(Update: St. Charles delays elective surgeries)
State reports 7 more deaths, 1,314 cases; total cases top 75,000
PORTLAND, Ore. (KTVZ) — COVID-19 has claimed seven more lives in Oregon, raising the state’s death toll to 912, along with 1,314 new cases that push the state’s tally past 75,000, the Oregon Health Authority reported Monday. St. Charles in Bend reported 29 patients, a new daily record.
OHA reported 1,314 new confirmed and presumptive cases of COVID-19 as of 12:01 a.m. Monday, bringing the state total to 75,431 cases and 1,871,223 negative test results (the latter a big jump due to a recent OHA change in how they are calculated — by test, rather than by person who got them, sometimes multiple times).
“COVID-19 is spreading faster in all parts of Oregon,” OHA Director Patrick Allen said. “It took six months before 25,000 Oregonians became sick with COVID-19, and two months more until we reached 50,000 total COVID-19 infections in Oregon. Most recently, it took three weeks to go from 50,000 cases to 75,000 — and this weekend, we crossed 900 total deaths.”
“We can keep more people from getting sick and dying, if we stay true to science-based mask-wearing and social distancing,” Allen said. “With the bright promise of vaccines coming on the horizon, we can’t give up.”
The new confirmed and presumptive COVID-19 cases reported Monday are in the following counties: Baker (2), Benton (9), Clackamas (228), Clatsop (1), Columbia (14), Coos (4), Crook (4), Curry (2), Deschutes (54), Douglas (33), Harney (1), Hood River (1), Jackson (54), Jefferson (9), Josephine (20), Klamath (1), Lake (1), Lane (62), Lincoln (3), Linn (16), Malheur (2), Marion (167), Morrow (1), Multnomah (320), Polk (26), Tillamook (2), Umatilla (40), Union (6), Wasco (2), Washington (202), Yamhill (27).
Crook County has had 233 COVID-19 cases, six deaths and 3,992 negative test results. Deschutes County has had 2,422 cases, 15 deaths and 47,671 negative test results. Jefferson County has had 843 cases, 11 deaths and 6,976 negative test results.
St. Charles Health System reported 29 COVID-19 patients as of 7 a.m. Monday, 10 more than the previous peak. Two patients were in the ICU and none were on a ventilator.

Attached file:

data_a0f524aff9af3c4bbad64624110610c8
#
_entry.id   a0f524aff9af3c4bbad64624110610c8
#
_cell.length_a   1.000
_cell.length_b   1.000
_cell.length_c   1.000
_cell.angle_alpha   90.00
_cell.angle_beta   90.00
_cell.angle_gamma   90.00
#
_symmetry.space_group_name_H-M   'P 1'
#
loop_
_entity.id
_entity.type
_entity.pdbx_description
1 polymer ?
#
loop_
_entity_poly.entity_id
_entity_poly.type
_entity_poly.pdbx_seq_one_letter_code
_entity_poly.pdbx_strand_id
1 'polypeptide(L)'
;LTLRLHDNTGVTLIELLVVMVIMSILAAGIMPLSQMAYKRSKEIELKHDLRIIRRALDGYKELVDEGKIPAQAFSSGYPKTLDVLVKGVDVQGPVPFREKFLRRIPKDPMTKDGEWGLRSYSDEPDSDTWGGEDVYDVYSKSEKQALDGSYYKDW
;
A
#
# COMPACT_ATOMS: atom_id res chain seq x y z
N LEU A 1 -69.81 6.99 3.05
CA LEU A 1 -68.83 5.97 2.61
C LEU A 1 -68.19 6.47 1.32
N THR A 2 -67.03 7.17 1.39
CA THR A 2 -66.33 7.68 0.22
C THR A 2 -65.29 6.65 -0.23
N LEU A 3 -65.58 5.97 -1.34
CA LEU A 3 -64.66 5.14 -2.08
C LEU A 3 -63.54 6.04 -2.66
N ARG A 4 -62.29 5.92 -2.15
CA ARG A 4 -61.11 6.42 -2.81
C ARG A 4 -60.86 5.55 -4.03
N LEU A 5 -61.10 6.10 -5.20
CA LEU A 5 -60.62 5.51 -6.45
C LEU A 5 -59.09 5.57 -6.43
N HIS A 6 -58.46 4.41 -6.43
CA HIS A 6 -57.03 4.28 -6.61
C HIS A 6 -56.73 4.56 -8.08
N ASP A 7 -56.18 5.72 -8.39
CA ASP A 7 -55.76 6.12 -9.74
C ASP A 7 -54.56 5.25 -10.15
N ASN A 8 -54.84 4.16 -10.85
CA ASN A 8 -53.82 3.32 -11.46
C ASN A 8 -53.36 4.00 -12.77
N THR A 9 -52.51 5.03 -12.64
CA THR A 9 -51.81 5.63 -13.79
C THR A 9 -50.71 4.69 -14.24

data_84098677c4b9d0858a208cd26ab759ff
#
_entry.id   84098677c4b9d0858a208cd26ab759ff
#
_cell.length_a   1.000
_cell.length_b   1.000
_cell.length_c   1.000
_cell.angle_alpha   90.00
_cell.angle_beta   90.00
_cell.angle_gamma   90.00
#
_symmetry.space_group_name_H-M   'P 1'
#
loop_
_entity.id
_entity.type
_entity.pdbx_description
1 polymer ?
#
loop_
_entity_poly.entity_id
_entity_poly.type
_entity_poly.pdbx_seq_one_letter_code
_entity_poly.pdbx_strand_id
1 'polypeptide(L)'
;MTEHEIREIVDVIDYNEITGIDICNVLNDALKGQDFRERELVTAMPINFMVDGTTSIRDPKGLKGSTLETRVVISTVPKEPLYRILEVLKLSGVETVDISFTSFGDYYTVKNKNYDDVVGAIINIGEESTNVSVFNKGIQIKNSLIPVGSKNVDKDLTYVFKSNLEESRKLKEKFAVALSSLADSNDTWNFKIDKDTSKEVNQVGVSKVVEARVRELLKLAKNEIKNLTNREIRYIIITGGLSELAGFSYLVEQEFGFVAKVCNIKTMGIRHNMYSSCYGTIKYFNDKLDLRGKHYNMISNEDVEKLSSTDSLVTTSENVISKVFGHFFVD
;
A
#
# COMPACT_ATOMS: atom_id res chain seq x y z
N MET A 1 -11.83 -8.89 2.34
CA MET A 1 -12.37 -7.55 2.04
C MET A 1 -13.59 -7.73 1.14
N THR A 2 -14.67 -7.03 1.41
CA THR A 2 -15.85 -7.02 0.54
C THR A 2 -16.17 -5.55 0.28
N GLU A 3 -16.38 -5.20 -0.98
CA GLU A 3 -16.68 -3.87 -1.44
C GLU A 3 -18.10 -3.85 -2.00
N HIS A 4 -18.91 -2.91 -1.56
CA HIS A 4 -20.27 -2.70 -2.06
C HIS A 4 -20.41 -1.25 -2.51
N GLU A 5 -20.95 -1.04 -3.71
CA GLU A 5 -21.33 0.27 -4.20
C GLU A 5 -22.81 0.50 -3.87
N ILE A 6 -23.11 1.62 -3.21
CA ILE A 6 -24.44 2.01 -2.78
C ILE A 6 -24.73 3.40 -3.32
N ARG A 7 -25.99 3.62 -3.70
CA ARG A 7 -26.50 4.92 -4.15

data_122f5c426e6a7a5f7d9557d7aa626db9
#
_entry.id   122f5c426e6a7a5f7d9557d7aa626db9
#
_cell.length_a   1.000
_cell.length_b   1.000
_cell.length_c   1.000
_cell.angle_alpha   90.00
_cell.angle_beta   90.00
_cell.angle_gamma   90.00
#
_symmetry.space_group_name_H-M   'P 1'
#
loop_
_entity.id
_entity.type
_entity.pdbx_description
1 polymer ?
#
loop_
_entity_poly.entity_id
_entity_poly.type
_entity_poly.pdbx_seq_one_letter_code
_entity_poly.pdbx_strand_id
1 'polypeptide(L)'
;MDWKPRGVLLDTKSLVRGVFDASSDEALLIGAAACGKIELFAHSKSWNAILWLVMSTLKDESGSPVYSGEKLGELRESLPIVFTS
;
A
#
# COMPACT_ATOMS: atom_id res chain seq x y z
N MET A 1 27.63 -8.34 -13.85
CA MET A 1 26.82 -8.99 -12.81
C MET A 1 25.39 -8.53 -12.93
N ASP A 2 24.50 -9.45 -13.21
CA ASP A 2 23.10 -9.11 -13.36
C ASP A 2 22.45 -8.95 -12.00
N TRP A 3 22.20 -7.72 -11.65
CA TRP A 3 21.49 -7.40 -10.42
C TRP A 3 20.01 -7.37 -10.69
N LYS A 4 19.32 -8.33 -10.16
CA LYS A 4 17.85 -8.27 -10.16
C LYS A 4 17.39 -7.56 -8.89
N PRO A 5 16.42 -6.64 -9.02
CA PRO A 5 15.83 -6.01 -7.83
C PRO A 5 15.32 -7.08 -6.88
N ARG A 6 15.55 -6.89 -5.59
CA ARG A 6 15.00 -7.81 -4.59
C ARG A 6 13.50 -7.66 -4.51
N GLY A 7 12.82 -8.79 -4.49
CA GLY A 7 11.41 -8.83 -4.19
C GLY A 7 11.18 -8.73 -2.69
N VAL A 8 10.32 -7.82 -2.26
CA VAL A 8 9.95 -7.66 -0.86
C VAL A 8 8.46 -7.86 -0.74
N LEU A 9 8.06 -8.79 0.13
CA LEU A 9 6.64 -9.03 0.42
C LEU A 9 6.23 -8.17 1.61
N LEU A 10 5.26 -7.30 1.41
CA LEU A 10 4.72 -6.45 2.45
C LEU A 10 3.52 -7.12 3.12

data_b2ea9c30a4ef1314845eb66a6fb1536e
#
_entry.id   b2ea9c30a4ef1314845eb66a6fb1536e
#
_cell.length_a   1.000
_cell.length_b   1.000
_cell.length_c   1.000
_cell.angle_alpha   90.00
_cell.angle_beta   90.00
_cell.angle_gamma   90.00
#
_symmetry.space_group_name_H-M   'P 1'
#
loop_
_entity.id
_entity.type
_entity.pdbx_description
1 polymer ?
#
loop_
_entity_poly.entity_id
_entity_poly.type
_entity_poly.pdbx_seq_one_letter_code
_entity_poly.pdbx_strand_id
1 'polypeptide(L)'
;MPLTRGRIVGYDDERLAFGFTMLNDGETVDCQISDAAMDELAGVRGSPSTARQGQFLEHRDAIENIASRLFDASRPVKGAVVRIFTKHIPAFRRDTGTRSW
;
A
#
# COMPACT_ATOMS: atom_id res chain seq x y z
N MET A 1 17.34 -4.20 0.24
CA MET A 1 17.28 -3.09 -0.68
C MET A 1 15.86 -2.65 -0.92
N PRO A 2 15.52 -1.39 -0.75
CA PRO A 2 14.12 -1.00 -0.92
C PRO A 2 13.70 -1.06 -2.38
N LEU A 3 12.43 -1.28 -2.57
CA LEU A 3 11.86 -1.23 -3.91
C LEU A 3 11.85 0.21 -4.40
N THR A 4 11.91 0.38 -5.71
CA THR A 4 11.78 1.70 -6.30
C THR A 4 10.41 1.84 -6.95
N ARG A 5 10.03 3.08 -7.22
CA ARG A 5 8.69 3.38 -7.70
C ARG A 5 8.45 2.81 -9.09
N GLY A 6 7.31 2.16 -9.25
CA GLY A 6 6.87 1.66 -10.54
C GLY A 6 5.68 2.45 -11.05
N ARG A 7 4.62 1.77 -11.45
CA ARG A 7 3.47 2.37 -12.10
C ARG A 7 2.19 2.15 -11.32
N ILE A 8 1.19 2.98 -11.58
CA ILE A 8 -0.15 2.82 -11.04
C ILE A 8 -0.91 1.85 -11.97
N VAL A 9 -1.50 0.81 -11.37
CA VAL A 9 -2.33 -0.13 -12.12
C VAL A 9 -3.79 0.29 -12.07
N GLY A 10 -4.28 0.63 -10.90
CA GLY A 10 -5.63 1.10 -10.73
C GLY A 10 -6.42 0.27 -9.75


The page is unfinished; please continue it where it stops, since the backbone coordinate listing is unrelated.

As a result, St. Charles has “already started postponing some elective surgeries, to keep our bed capacity manageable,” the health system said in a Facebook post Monday afternoon.
Hospital spokeswoman Lisa Goodman said that so far, the hospital has delayed several hundred surgeries, representing about 25% of the total scheduled in coming days.
Oregon’s 906th COVID-19 death is a 64-year-old man in Lane County who tested positive on Oct. 28 and died on Nov. 28 at PeaceHealth Sacred Heart Medical Center Riverbend. He had underlying conditions.
Oregon’s 907th COVID-19 death is a 67-year-old man in Marion County who tested positive on Nov. 5 and died on Nov. 27 at Salem Hospital. He had underlying conditions.
Oregon’s 908th COVID-19 death is an 85-year-old woman in Marion County who tested positive on Nov. 19 and died on Nov. 28 at Legacy Meridian Park Medical Center. She had underlying conditions.
Oregon’s 909th COVID-19 death is a 48-year-old man in Multnomah County who tested positive on Nov. 22 and died on Nov. 25 at Legacy Emanuel Medical Center. He had underlying conditions.
Oregon’s 910th COVID-19 death is an 83-year-old man in Multnomah County who tested positive on Nov. 17 and died on Nov. 25 at his residence. He had underlying conditions.
Oregon’s 911th COVID-19 death is a 78-year-old man in Multnomah County who tested positive on Nov. 5 and died on Nov. 19 at Adventist Hospital. He had underlying conditions.
Oregon’s 912th COVID-19 death is a 58-year-old man in Washington County who tested positive on Oct. 31 and died on Nov. 25 at Providence St. Vincent Medical Center. He had underlying conditions.
COVID-19 hospitalizations continue to rise
The number of hospitalized COVID-19 patients across Oregon increased to 584, 45 more than Sunday.
There are 117 COVID-19 patients in intensive care unit (ICU) beds, 10 more than Sunday.
Stay informed about COVID-19:
United States response: The Centers for Disease Control and Prevention leads the U.S. response.